My failed attempts to grow potatoes in potato towers and grow bags

A year or two back I built a couple of potato towers. Various magazines recommended this approach for growing red potatoes so i decided to go all in. My two attempts to grow potatoes this way failed miserably and resulted in a handful of potatoes during each growing season. Not being one to accept failure I decided to try once more this spring. This time I went with a smart pot and used their suggested growing method.

At first I thought I hit gold. My seed potatoes put on massive growth and I was quick to back fill over the potatoes to allow more tubers to form. Then it got hot and my red potatoes succumbed to heat and disease. I ended up harvesting about 10 potatoes at the end of the season and this is definitely the last time I try to grow them in towers and smart pots.

My sweet potatoes on the other hand did fantastic and they appear to handle heat and pests much better then red potatoes. I pulled up roughly 40lbs of potatoes this fall and these will definitely be a yearly addition to the garden. If you’ve had success growing potatoes in towers / smart pots please let me know what you did to succeed. After three attempts I’m throwing in the towel.

Growing cranberry red seed potatoes in a potato tower

We have limited space in our garden, so I try to grow things vertically whenever possible. So when I read about growing potatoes in stackable potato towers I knew I had to try this out. I used the diagram on that site as a reference, though I deviated quite a bit. My tower was built out of 24″ cedar 2×6 sections, and each section stacks on top of the others. Each tower is stacked five high, giving me 30″ of vertically growing space. Here is a picture of a tower:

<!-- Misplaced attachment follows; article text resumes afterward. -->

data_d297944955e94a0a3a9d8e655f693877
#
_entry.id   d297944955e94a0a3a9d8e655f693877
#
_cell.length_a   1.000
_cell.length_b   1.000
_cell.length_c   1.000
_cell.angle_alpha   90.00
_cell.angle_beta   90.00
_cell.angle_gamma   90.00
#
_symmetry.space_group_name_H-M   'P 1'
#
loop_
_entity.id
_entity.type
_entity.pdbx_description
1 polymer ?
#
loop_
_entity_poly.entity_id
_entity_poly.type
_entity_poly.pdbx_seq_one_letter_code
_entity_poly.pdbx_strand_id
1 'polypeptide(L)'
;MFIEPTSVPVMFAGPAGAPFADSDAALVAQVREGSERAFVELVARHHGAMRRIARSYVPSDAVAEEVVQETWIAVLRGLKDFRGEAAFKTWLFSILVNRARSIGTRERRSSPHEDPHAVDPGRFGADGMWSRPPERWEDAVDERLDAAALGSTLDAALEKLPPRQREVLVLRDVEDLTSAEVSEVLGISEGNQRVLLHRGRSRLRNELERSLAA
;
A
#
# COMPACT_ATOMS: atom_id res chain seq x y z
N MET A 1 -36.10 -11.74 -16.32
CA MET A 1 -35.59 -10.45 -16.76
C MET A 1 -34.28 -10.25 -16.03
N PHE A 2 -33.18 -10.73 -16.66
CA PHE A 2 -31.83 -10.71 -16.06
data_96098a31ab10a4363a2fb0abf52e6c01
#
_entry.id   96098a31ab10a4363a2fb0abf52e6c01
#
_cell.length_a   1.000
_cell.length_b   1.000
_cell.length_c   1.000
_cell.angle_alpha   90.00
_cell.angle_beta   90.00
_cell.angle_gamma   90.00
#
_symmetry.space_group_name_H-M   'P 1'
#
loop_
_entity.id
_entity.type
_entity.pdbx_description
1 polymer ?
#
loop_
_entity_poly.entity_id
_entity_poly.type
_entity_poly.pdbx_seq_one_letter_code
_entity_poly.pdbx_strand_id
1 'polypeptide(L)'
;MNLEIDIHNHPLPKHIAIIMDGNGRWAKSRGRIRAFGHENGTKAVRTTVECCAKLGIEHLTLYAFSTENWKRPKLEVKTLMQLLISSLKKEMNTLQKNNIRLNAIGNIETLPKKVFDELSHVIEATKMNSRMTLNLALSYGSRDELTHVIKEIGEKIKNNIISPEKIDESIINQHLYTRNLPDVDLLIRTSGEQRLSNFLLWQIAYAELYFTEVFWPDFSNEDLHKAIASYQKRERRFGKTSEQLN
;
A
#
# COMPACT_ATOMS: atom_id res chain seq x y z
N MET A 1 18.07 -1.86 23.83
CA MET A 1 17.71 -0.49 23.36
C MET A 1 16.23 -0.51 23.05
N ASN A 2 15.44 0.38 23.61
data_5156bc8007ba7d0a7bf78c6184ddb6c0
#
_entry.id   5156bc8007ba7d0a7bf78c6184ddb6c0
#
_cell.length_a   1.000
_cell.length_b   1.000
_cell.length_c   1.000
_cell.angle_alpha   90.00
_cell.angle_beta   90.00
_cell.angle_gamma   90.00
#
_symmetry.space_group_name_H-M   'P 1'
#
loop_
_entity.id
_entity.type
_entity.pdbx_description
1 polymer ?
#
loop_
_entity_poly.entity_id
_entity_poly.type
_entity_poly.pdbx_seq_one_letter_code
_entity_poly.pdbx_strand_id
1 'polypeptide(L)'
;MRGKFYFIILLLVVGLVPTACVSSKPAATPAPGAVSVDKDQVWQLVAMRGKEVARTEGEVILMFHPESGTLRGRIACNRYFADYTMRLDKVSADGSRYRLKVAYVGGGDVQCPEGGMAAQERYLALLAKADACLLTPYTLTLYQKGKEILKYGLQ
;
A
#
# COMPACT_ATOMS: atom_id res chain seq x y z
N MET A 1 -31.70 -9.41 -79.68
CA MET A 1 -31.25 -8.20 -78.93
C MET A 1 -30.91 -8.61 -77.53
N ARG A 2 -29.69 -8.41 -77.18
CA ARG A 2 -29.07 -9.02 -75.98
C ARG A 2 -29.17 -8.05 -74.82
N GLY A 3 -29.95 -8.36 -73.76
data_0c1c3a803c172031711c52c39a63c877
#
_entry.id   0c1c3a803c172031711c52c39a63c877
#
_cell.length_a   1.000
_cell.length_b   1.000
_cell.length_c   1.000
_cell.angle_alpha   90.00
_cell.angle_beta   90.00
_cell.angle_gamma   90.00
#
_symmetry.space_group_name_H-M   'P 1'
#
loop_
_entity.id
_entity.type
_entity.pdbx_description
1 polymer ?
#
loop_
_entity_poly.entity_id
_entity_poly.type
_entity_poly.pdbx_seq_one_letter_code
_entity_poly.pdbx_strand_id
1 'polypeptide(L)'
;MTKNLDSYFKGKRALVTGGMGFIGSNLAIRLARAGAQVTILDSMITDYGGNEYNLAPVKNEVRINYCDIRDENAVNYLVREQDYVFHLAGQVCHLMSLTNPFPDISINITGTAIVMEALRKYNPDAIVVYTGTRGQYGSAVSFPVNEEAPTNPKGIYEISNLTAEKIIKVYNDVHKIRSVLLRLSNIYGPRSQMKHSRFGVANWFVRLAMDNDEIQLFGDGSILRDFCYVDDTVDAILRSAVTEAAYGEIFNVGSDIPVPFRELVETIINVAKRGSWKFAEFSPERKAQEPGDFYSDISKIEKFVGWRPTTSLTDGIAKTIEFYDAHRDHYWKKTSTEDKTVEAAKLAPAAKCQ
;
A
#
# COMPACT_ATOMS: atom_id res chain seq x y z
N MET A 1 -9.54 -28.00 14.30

Since space was at a premium I wanted to plant a high yielding red potato that isn’t available at the grocery store. I settled on cranberry red, and ordered my seed potatoes from Southern Exposure. When my order arrived I chopped each seed potato into two to three sections:


Each section has two to three eyes which will branch out once the potato starts growing. I also read that you will get better results if you cut your seed potatoes up and let them cure for a couple of days before planting. This supposedly allows the edges to dry up and will help prevent disease and fungus from entering the freshly sliced potato. I have no idea if this works, but it made sense so I did it.

After a day or two of curing I took my seed potatoes out to their new home. In the very bottom potato tower section I put a mixture of loose soil, compost, azomite and a small amount of organic fertilizer. From what I’ve gathered by reading, potatoes like fertile and nutrient rich soil so I made sure to give them a good mixture of compost, fertilizer and nutrients to get them off to a good start. I have no idea if my potato towers will work, but it seemed like a fun (and delicious) experiment! I’ll keep the blog updated with my potato progress.